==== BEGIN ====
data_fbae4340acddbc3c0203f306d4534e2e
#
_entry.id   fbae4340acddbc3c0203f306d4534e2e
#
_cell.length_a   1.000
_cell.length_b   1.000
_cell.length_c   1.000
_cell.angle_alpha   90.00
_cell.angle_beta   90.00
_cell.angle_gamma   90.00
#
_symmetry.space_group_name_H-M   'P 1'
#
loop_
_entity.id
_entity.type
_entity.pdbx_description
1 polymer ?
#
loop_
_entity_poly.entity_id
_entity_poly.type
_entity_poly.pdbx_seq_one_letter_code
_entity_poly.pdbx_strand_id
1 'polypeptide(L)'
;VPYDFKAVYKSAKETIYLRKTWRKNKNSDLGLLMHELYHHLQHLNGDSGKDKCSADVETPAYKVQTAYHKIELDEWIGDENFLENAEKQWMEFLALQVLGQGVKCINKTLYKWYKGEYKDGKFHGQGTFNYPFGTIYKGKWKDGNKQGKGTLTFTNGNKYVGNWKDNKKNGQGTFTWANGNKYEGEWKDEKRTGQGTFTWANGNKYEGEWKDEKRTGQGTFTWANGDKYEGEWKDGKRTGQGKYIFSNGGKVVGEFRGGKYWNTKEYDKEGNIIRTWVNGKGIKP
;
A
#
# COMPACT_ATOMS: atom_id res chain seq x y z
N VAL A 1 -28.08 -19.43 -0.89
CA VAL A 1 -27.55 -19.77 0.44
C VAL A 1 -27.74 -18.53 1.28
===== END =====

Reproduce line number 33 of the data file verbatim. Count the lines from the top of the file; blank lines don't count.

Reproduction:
C VAL A 1 -27.74 -18.53 1.28